It's All About The Numbers: Improving Your Credit Score For Home Ownership

Posted on: 13 December 2018


Home purchases can be both exciting and stressful. While the home search itself can be fun, the effort to get a mortgage approval is often filled with confusion and anxiety. Read on to find out what you can do to help influence one facet of that approval process: your credit score.

What Do Lenders Look for in Terms of Creditworthiness?

Being approved for a home loan is a multi-legged beast. You should pay attention to things like:

  • How long have you worked at your job?
  • What is your income?
  • What other debts do you have?
  • What is the price of the home?
  • How much is your down payment?
  • Do you have previous foreclosures or bankruptcies?
  • What is your credit score? See below to learn more.

Scores Requirements are Not Set in Stone

This three-digit number comes from credit agencies, and various lenders use various agencies and scoring models. It's difficult for buyers to know for certain the exact score most lenders want to see, but many conventional lenders require applicants to have scores in the mid 600's and higher. Some government guaranteed loans (FHA, USDA, VA, etc) have lower requirements for scores. To add to the confusion, the required score can vary depending on the amount of the loan and other credit and income factors.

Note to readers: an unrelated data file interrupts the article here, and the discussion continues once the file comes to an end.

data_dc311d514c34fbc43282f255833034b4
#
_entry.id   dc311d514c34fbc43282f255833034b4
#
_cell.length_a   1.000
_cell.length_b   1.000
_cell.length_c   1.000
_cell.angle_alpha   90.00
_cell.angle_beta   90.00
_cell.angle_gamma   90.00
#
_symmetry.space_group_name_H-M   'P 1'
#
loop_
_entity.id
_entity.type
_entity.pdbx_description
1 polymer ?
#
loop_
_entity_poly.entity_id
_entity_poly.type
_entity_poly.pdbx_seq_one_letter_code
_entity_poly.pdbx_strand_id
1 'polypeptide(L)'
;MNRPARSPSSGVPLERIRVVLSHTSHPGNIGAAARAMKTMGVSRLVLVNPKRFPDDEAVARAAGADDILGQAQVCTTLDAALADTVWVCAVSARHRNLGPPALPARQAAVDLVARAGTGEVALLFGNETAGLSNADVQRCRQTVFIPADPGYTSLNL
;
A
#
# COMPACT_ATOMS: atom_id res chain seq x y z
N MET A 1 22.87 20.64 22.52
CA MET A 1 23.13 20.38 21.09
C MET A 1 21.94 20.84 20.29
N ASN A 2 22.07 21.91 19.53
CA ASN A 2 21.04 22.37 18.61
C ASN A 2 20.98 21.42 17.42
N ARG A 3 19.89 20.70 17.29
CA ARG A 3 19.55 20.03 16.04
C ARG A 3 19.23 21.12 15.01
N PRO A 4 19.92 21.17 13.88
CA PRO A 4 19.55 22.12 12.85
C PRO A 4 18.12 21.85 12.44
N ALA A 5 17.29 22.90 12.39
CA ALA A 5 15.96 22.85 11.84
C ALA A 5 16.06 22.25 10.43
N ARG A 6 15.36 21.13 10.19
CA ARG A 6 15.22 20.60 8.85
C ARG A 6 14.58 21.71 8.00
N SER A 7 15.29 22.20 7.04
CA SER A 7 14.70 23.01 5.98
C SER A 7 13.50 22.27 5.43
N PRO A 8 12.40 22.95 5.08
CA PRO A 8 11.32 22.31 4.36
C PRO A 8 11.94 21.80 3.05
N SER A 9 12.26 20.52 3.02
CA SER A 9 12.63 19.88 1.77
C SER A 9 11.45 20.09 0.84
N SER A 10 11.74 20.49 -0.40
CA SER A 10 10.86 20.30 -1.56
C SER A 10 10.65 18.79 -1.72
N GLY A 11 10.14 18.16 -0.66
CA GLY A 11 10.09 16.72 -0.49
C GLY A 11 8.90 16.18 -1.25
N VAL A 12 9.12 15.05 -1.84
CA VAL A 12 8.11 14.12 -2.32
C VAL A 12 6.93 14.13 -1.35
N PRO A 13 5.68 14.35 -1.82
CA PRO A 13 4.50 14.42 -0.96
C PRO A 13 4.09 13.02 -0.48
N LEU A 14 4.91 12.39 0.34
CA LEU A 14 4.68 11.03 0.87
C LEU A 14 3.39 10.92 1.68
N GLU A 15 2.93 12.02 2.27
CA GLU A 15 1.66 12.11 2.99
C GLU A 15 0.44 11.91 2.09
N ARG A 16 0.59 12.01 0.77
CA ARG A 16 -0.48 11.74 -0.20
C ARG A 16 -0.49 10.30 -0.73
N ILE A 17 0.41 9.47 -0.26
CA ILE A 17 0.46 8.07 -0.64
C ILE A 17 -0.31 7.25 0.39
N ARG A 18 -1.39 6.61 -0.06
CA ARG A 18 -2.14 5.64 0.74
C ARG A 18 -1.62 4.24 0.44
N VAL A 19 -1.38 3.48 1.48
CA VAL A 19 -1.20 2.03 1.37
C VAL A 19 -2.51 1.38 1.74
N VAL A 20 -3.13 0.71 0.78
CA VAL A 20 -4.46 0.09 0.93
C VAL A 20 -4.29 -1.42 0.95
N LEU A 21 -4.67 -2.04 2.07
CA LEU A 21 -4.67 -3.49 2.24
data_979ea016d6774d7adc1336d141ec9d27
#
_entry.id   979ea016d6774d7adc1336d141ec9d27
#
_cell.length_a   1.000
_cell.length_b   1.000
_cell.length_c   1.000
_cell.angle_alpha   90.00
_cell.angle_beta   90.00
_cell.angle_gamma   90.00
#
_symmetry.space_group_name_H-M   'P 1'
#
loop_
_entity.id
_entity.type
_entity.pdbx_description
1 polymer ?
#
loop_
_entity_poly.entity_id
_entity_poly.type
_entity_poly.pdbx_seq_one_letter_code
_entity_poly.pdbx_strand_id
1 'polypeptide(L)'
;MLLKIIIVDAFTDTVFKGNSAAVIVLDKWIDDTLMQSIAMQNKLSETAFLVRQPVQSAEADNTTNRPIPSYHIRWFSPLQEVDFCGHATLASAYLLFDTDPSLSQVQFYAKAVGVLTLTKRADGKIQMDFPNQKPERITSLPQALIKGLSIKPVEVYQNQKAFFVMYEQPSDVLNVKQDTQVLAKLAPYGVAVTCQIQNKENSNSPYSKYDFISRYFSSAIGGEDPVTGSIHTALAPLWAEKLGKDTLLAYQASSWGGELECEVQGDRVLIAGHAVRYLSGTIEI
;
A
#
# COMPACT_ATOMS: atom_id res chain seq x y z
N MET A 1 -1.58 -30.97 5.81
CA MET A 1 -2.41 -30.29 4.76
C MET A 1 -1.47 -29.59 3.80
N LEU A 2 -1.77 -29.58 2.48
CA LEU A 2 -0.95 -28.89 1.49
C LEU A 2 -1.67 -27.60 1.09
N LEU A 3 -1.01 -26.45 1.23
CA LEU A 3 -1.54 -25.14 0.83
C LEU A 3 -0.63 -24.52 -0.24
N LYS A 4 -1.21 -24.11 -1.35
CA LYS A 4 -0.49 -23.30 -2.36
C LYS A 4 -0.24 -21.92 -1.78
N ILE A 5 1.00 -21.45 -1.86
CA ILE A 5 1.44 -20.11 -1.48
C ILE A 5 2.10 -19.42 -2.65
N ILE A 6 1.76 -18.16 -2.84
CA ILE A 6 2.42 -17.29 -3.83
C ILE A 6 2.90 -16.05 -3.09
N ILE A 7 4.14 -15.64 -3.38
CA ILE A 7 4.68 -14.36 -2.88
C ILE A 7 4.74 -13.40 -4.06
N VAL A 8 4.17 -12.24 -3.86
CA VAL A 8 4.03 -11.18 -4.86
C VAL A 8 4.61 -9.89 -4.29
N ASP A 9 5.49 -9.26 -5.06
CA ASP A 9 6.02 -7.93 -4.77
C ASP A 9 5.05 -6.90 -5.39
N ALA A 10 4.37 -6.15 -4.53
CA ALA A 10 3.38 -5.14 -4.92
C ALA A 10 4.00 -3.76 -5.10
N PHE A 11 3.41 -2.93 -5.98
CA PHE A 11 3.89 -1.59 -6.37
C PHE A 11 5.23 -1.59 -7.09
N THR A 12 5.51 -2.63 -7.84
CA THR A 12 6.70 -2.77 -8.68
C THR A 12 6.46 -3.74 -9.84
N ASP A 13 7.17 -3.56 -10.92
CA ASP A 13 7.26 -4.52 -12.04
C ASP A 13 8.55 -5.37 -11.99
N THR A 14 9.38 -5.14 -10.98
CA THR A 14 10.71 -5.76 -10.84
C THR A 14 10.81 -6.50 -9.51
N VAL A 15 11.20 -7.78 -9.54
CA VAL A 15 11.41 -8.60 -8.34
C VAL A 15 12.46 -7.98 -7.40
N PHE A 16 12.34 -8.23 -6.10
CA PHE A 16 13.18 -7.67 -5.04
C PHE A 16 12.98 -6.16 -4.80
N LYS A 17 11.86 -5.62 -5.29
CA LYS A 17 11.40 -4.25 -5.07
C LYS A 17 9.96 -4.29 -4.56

Why Your Score Matters

Not only are higher scores more likely to rate an approval by the lender, the higher your score, the greater the likelihood of getting a loan with a favorable interest rate. Don't discount how much a small difference in a mortgage interest rate can influence the total cost of the loan and the amount you must pay each month for a payment.

Taking Action to Improve Your Score

Scrutinize your credit report and report all errors to the credit bureaus. You should contact all three bureaus well in advance of applying for a mortgage since it can take time to make corrections that might affect a score. Experian, Equifax, and TransUnion are all good ways to check your credit score. 

It can take years for a late payment to "fall off" a credit report, but the effect on your score begins to lessen well prior to that. Be sure not to be even a day late with your credit card payments. Pay close attention not just to the total amount of money you owe to creditors, but to the ratio. One aspect of your score is debt utilization. This means the amount of your available credit you are using. For example, if your top credit limit is $1,000 and you owe about $300.00 you have a debt utilization of about 30 percent. The lower your debt utilization, the higher your score. Pay your balances down as low as you can before you apply for lending.